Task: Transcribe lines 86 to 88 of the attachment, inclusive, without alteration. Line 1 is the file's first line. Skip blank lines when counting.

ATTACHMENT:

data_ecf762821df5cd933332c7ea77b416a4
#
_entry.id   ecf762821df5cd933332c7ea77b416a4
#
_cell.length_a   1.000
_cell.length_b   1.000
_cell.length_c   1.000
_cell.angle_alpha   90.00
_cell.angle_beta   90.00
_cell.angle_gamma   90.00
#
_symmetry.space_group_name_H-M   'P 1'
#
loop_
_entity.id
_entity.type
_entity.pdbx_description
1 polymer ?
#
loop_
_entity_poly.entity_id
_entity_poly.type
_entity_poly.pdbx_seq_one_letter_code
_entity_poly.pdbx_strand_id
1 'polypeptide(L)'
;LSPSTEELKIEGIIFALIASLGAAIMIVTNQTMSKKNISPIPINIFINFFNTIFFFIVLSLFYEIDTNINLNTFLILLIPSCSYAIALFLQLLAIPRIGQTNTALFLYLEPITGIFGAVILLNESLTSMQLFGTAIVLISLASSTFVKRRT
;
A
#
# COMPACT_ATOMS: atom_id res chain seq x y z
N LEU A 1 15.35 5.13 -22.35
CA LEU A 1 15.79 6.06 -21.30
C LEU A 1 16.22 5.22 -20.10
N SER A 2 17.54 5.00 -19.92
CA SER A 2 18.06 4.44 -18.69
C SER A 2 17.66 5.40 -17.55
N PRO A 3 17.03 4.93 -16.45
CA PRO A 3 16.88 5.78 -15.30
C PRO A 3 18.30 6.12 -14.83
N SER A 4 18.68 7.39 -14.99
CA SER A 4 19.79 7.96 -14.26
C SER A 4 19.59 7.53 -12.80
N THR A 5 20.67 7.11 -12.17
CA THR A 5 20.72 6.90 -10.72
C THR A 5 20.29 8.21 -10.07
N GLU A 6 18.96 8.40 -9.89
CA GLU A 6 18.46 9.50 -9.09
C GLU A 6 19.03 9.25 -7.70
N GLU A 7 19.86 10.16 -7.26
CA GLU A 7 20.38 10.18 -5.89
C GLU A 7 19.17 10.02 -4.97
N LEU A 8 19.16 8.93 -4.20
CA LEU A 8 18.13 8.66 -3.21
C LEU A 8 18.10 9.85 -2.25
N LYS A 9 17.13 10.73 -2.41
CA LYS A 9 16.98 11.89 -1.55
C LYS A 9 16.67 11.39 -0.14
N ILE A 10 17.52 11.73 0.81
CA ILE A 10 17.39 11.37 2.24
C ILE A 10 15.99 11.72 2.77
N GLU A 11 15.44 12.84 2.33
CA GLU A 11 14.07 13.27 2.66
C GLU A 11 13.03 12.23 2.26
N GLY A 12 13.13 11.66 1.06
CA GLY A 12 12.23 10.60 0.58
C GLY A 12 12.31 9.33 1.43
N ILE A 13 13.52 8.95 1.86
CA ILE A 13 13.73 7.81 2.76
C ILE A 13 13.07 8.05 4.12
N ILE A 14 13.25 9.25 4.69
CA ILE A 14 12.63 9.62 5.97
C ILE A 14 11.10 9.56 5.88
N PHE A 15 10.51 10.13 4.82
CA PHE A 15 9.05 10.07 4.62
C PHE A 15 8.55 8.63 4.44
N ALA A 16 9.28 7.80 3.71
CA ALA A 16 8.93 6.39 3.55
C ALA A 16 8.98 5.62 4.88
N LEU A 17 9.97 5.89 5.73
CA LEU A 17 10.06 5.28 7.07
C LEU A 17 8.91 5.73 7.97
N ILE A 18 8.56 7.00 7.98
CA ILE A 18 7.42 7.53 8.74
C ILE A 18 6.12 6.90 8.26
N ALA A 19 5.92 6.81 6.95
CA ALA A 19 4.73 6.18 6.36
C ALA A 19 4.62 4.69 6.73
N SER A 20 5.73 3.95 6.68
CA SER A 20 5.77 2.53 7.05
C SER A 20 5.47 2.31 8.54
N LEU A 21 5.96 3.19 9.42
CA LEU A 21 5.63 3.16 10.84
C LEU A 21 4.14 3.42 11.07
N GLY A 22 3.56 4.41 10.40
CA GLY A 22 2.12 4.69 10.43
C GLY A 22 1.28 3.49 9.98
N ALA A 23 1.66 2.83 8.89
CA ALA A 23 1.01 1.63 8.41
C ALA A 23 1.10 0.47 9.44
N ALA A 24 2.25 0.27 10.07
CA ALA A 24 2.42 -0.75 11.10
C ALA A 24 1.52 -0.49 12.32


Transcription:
CA ALA A 19 4.73 6.18 6.36
C ALA A 19 4.62 4.69 6.73
N SER A 20 5.73 3.95 6.68